After a whole day of cooking in the church grounds, the cooking competition culminated with a formal awarding ceremony cum grand dinner at the Courtyard. What makes the Tabu-an cooking competition distinct from other competitions is that the competing teams do not only cook for presentation and for the judges to taste but for a grand dinner with approximately 200 guests.
Surprise winner for last year’s competition was the Baranggay Nutrition Scholars of Santa Barbara, who cooked simple but very flavorful Ilonggo meals of Nilagpang nga Pantat (a soupy dish of grilled hito or catfish with vegetables), Escabeche nga Isda and Buching Camote.
Second prize went to Kryz Culinary Arts & Restaurant Services Institute (K-CARSI), whose recipe entries were Adobado nga Biga-Biga (pig innards), Pinaisan nga Darag sa Kuron (native chicken in clay pot) and Steamed Kamote with Bukayo.
Grabbing the third prize was Colegio del Sagrado Corazon de Jesus, who prepared Fresh Lumpiang Ilonggo, Lengua con Setas con Olivas and No-bake Potato Cheesecake with Green Tea-infused Cream Sauce with Cashew Praline.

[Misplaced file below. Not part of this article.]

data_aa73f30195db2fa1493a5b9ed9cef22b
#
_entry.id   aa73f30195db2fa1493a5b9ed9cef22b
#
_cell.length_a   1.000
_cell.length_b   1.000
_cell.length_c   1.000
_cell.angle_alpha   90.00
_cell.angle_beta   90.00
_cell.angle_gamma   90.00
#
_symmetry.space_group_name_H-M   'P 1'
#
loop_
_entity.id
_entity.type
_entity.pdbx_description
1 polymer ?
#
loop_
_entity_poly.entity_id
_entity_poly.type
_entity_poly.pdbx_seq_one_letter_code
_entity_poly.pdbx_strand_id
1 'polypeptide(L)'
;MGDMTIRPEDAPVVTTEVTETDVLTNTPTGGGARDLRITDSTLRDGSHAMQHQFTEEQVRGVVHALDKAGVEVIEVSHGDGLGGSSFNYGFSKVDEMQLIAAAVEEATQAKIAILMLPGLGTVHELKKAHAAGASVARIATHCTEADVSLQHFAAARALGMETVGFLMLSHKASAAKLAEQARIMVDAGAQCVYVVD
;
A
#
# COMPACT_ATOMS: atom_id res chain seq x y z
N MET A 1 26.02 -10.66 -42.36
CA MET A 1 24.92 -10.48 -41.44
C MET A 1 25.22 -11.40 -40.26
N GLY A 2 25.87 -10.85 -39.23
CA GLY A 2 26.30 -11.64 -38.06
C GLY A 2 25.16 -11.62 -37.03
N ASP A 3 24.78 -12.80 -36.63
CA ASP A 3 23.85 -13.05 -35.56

To make the event even more exciting, guests during the grand dinner were asked to vote for the Diners’ Choice special awardees based on the dishes that they got to taste, and the Diners’ Choice awards went to Colegio del Sagrado Corazon de Jesus (first place), West Visayas State University (second place) and K-CARSI (third place).
The other competing teams were Aklan State University and the Rural Improvement Club of Santa Barbara.
We members of the Board of Judges based our scores on the participating teams’ Cooking Skills and Preparation (25%), Authenticity of Dish and Flavor (60%) and Food Presentation (15%) for a total of 100%.
Another major component of last year’s Tabu-an sa Kahilwayan event was the Tabu-an sa Kahilwayan Food Festival, a street food affair which had food vendors selling different kinds of Ilonggo food lining the streets for two consecutive evenings. Many of the food stalls were selling chicken and pork inasal and other grilled dishes and Ilonggo comfort foods. It’s the first time a food street was featured in the event.